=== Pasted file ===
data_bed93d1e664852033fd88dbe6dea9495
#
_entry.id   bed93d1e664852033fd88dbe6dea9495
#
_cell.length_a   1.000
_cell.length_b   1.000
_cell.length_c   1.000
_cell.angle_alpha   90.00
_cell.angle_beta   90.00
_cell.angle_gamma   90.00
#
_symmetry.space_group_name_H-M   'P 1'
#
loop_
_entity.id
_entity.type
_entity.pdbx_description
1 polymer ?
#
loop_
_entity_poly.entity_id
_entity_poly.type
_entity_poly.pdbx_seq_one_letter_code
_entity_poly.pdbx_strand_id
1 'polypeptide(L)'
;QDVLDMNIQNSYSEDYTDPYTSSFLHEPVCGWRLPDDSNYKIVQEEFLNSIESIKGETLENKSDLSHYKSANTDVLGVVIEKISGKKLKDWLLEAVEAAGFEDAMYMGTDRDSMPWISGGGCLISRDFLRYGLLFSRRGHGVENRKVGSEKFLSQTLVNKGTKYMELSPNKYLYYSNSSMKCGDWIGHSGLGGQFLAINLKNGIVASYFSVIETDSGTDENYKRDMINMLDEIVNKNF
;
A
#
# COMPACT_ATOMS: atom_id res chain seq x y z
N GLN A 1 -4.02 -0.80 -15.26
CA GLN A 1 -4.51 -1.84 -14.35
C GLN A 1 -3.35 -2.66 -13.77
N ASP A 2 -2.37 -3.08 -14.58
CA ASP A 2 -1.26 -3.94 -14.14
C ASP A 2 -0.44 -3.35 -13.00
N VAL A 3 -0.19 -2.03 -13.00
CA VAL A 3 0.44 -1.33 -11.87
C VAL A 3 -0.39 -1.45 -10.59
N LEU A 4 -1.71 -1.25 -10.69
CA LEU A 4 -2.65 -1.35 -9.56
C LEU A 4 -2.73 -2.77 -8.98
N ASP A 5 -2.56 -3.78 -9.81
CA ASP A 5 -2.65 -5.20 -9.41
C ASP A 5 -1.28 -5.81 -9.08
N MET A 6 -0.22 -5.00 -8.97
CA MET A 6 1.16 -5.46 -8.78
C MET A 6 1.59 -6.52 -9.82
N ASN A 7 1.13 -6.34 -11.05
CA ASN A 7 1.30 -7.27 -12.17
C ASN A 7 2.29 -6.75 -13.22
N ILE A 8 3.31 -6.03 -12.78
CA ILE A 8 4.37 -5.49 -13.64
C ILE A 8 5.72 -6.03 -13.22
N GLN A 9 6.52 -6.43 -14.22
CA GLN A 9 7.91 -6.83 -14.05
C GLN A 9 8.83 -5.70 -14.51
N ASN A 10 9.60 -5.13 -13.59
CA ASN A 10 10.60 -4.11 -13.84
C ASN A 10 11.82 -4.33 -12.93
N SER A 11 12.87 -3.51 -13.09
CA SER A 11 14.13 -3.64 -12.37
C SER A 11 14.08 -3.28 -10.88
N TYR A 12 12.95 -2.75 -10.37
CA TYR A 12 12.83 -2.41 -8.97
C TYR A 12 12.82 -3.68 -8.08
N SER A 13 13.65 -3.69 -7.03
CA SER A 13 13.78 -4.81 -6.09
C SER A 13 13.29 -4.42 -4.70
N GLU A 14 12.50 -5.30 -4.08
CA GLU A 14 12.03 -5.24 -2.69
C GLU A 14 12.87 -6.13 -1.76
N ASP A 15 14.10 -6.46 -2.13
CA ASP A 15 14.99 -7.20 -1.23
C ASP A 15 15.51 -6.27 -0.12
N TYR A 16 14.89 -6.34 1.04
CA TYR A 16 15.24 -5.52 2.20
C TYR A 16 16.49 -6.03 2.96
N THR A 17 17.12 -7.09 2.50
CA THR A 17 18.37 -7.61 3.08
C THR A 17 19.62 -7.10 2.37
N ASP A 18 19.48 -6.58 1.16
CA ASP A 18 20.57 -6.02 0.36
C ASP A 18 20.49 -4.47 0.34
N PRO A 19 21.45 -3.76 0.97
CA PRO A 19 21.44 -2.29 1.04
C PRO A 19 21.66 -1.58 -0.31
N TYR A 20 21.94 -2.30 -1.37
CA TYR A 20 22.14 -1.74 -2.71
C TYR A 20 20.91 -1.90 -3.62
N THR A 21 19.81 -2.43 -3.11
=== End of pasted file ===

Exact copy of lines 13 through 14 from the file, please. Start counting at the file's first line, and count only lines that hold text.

#
loop_